For example, in Firdaus' family, ikan buntal is cooked "kerabu" style, the boiled fish mixed with water spinach and lemongrass before stir-frying in a thick paste of dried chilli, garlic, belacan (shrimp paste), onion and black peppercorn. Preparation takes about a day, starting with skinning the fish, segmenting the edible parts and removing the poison. Every part can be consumed except the skin. The intestines are cleaned thoroughly then braided to prevent them from breaking during the hours-long boiling process. Once boiled, the bones are removed and parts like innards and gills are sliced thinly for cooking.
While Singapore's stringent food safety standards mean it is near impossible for Firdaus to sell locally caught pufferfish, he offers other traditional dishes such as sotong hitam and gulai nenas (pineapple in prawn broth) cooked by his mother and aunt. Their food is available only in set menus of five or six dishes meant to be shared. Each order comes with postcards of old family photos and a note explaining the dishes and detailing anecdotes of life on Pulau Semakau, thus providing context to Orang Laut cuisine.
With resettlement and assimilation leading to deculturisation, there are no physical places left nor language to define the Orang Laut cultural identity. It seems that their food might be one of the few things left to pass on.
"There are only descendants of the Orang Laut left in Singapore today," said anthropologist Vivienne Wee, who has done extensive field research on indigenous communities in Singapore and the Riau Islands. "There is no more tribal context. The younger generations only have the memories of the older generations."
That's true for Asnida, who remembers seeing her late grandmother crush spices with a batu giling when she was just four. Today the same batu giling sits in her mother's home as a prized family heirloom. She has memories of eating boiled belangkas (horseshoe crab) eggs – creamy with a texture and taste similar to salted egg yolk – and siput ranga, blanched with hot water poured into the shell, on her visits to Pulau Sudong.
She also recalls learning the Orang Laut dishes that are perceived to have health benefits. Asnida's aunt, for example, would prepare a nourishing sea cucumber rice porridge to eat after she gave birth; while Firdaus' late great-grandmother, a midwife, used to make a raw sea cucumber salad with buah cermai (Malay gooseberry), asam (tamarind), dried chilli, belacan and fried coconut.
"Orang Laut food is not just about survival but one of the tangible means of expressing our identity," Asnida said. "Our dishes reflect the knowledge and experience of our people. For instance, the use of asam in asam pedas is not a coincidence. Asam has antibacterial properties, and its sweet and sour taste complements the flavour of fish, the Orang Laut's main source of protein."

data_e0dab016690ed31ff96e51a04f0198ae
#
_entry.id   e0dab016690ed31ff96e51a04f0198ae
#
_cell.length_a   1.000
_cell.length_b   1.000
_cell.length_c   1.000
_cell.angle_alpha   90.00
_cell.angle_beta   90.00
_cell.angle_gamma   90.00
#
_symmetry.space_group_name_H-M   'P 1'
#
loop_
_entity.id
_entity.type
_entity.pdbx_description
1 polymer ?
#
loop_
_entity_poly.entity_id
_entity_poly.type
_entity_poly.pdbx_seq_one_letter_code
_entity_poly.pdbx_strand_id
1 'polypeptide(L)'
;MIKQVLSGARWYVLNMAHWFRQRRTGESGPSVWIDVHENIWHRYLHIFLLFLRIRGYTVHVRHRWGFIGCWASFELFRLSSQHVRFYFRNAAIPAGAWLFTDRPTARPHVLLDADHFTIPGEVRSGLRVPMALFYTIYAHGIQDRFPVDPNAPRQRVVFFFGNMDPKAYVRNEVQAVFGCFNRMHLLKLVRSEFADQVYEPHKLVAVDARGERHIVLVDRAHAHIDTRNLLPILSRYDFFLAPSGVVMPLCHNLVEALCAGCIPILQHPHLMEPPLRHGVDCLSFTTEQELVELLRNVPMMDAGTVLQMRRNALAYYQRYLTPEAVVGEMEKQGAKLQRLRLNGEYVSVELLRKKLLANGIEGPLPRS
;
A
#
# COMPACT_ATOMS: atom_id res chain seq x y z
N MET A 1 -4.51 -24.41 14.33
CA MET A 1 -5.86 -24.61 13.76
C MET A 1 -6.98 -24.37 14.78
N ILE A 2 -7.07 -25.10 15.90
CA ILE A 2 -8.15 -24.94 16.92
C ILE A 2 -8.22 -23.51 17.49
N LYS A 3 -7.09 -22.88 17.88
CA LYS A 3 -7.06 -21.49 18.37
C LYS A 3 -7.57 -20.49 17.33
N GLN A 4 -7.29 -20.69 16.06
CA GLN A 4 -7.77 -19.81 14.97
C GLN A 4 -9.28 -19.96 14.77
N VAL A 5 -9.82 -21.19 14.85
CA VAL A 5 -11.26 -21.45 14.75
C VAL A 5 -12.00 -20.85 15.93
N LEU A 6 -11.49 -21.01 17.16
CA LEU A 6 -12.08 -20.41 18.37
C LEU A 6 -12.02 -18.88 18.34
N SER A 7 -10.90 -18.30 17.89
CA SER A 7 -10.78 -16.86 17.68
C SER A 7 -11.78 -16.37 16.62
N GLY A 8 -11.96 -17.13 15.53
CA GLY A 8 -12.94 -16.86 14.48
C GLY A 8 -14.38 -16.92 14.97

To Mohamed Shahrom Bin Mohd Taha, the Orang Laut way of life hints at how we can live more sustainably, too. "Food is a gift from the sea. Respect the sea and don't overfish," said the history teacher, whose paternal grandparents were Orang Laut, from the Orang Biduanda Kallang and Bintan Penaung tribes. "Today we are very disconnected from our food chain. I don't fish but I bring my kids on intertidal walks, and our holidays are spent at the sea."
Exploring Orang Laut knowledge through food is not only a way for descendants of the Orang Laut to reconnect with the past. It can also be a vehicle for Singaporeans to learn more about the role of the Orang Laut in history, beyond the national narrative that emphasises Singapore's colonial past.
"Singaporean food is not just about the broad categories of Chinese, Malay and Indian food," said Singaporean cookbook author Pamelia Chia. "We need to celebrate the diversity of our cuisine, and the small variations that the same dish can have when cooked by different communities. Given that the Orang Laut are the original inhabitants of Singapore, their story, including that of their cuisine, is an even more important one to tell because it captures a moment in time in Singaporean history."
And it seems as though Singaporeans are eager to learn more. Since Orang Laut Singapore was launched in August 2020, weekly orders have more than tripled, partly on the back of Singapore's on-off dine-in ban. The Estonian Embassy in Singapore recently placed an order for the Estonian president who was in Singapore for the first time.
In his efforts to popularise Orang Laut cuisine, Firdaus has also become an outspoken voice on issues facing Singapore's indigenous communities, most recently in potential marine foraging restrictions. He is now devoting himself full-time to Orang Laut Singapore, with dreams of publishing a book and opening a space that will not only serve Orang Laut food but share stories and traditions, too.
It is a timely addition to the local food scene, encouraging communal eating with loved ones when many are feeling the effects of social isolation as the pandemic wears on – and starting a long-overdue conversation about Singapore's Orang Laut, one meal at a time.